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From |
"FEIVESON, ALAN H. (AL) (JSC-SD) (NASA)" <alan.h.feiveson@nasa.gov> |

To |
"'statalist@hsphsun2.harvard.edu'" <statalist@hsphsun2.harvard.edu> |

Subject |
st: RE: Mixed effects or GEE? |

Date |
Tue, 12 Nov 2002 08:57:37 -0600 |

Mike - You should also consider the effect of time - i.e. as time goes on, the effect of the intervention might wane. Suppose you have a logistic regression model something like logit p(prescribe antibiotics)=f(time,intervention) + e In GEE, (with an equicorrelated assumption), you are only assuming equal correlation of e within dentists - no other distributional assumptions on e. With xtlogit, e is split into two random effects, between and within dentists, with each effect normally distributed and independent. So the equicorrelation arises because the between-dentist random effect is the same for all observations pertaining to that dentist. As in most statistical modelling problems, the more sophisticated model (xtlogit), if correct, gives greater power. However there is a risk of bias if the model is not correct. GEE makes fewer assumptions, so there is less risk of bias, but it would in general be less powerful. Also, in GEE you have the option of specifying other types of correlation within dentists - see manual. Hope this helps- Al Feiveson -----Original Message----- From: Mike Schmader [mailto:mikeschmader@yahoo.com] Sent: Tuesday, November 12, 2002 8:17 AM To: statalist@hsphsun2.harvard.edu Subject: st: Mixed effects or GEE? Dear listers, I am confused about the differences between random effects mixed effects and GEE models. I am looking at prescribing patterens of dentists. My outcome variable will be % of prescriptions written for antibiotics at baseline (t=0), 3 months (t=1), 6 months (t=2) and 12 months (t=3) post initiation of intervention mailings (educational material). Dentists were randomly assigned to intervention groups: group 1- "no intervention"; group 2- "low level of intervention"; group 3 -"high level of intervention". I will be analyzing this data with panel techniques but I am not sure whether I should use GEE, random effects, or mixed effects models. I will be using dentist ID as my clustering variable and indicator variables for level of intervention. Can anyone point me in the right direction as to the main differences in these techniques as I have not used these methods before? Thank you in advance. Mike __________________________________________________ Do you Yahoo!? U2 on LAUNCH - Exclusive greatest hits videos http://launch.yahoo.com/u2 * * For searches and help try: * http://www.stata.com/support/faqs/res/findit.html * http://www.stata.com/support/statalist/faq * http://www.ats.ucla.edu/stat/stata/ * * For searches and help try: * http://www.stata.com/support/faqs/res/findit.html * http://www.stata.com/support/statalist/faq * http://www.ats.ucla.edu/stat/stata/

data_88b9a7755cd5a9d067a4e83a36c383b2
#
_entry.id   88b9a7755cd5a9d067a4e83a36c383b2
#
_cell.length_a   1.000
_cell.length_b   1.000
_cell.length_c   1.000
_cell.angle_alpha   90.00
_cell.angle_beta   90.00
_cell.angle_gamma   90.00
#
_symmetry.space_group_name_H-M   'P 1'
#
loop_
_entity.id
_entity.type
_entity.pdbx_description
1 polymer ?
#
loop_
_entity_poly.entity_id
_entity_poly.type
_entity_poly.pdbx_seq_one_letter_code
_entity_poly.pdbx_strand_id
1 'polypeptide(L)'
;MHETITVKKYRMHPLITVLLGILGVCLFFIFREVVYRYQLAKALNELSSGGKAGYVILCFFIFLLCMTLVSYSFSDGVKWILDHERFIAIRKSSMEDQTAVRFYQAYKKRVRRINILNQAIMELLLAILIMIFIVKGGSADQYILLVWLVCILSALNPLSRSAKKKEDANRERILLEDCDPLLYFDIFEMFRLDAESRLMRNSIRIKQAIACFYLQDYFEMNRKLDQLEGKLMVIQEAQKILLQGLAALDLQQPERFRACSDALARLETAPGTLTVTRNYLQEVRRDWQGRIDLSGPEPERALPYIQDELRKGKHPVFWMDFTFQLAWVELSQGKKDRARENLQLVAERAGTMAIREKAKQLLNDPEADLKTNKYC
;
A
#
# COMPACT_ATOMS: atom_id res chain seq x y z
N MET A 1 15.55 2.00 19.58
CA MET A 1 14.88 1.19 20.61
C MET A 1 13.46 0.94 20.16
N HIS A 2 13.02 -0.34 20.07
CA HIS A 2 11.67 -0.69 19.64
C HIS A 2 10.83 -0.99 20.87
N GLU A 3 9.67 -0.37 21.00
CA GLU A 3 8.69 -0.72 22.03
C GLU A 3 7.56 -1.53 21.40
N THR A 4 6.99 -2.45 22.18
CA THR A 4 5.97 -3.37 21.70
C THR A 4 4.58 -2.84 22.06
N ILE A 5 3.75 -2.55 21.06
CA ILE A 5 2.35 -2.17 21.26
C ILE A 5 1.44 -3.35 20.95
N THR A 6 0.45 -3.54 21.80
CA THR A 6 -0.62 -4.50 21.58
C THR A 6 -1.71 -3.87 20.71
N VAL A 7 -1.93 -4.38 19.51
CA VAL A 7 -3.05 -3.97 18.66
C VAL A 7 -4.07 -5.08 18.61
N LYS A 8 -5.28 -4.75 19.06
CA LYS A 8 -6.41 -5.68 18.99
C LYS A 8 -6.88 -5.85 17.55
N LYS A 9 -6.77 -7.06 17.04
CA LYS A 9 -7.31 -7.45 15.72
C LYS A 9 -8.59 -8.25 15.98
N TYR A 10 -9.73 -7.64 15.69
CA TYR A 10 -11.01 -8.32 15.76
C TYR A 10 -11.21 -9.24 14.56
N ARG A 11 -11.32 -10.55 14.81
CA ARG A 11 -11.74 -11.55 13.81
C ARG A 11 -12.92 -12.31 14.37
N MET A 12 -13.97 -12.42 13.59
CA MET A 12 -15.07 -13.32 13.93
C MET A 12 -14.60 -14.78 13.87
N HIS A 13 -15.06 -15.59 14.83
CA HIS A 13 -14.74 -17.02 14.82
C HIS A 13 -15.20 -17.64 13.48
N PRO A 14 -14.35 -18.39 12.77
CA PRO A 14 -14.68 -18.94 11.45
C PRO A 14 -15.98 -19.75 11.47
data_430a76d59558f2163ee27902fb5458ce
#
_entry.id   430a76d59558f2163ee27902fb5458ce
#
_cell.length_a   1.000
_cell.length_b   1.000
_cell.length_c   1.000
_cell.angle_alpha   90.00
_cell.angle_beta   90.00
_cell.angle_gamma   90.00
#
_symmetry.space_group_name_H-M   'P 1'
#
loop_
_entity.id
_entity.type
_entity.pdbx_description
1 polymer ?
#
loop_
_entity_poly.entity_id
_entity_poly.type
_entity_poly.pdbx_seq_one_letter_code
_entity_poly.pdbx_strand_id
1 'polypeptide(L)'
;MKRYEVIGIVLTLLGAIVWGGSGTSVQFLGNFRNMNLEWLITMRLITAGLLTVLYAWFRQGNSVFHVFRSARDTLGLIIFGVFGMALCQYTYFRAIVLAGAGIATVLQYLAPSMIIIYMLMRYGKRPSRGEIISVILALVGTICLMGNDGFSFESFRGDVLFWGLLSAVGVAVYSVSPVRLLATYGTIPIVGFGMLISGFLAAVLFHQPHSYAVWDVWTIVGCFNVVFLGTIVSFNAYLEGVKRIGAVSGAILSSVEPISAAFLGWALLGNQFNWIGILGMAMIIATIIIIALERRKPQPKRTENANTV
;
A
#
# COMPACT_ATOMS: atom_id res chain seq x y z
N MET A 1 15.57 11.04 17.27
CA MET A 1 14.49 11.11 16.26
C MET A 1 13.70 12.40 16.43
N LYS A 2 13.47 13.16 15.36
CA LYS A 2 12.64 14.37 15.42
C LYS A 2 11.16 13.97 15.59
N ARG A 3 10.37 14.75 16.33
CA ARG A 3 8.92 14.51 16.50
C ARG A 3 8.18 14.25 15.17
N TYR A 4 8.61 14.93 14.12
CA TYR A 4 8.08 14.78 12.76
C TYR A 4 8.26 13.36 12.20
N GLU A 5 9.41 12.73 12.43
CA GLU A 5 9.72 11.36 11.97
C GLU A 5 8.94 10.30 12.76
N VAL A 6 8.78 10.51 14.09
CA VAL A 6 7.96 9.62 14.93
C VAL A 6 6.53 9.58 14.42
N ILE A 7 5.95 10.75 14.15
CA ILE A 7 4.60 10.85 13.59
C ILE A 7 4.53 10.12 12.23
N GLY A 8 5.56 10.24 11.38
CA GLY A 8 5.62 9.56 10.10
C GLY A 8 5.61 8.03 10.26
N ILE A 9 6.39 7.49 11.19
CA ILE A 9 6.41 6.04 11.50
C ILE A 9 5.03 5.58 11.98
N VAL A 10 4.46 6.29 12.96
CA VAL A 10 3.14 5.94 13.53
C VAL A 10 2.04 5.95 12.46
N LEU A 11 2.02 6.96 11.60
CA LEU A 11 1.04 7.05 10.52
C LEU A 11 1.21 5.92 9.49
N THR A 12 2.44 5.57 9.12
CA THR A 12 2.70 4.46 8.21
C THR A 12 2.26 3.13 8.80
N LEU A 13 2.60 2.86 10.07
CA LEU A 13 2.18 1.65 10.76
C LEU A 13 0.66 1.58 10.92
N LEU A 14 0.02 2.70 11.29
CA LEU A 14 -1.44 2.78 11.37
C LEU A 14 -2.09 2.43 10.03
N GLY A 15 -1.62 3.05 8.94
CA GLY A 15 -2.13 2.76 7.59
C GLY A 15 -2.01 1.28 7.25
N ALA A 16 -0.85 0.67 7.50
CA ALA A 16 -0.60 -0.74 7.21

**Follow-Ups**:**Re: st: RE: Mixed effects or GEE?***From:*Mike Schmader <mikeschmader@yahoo.com>

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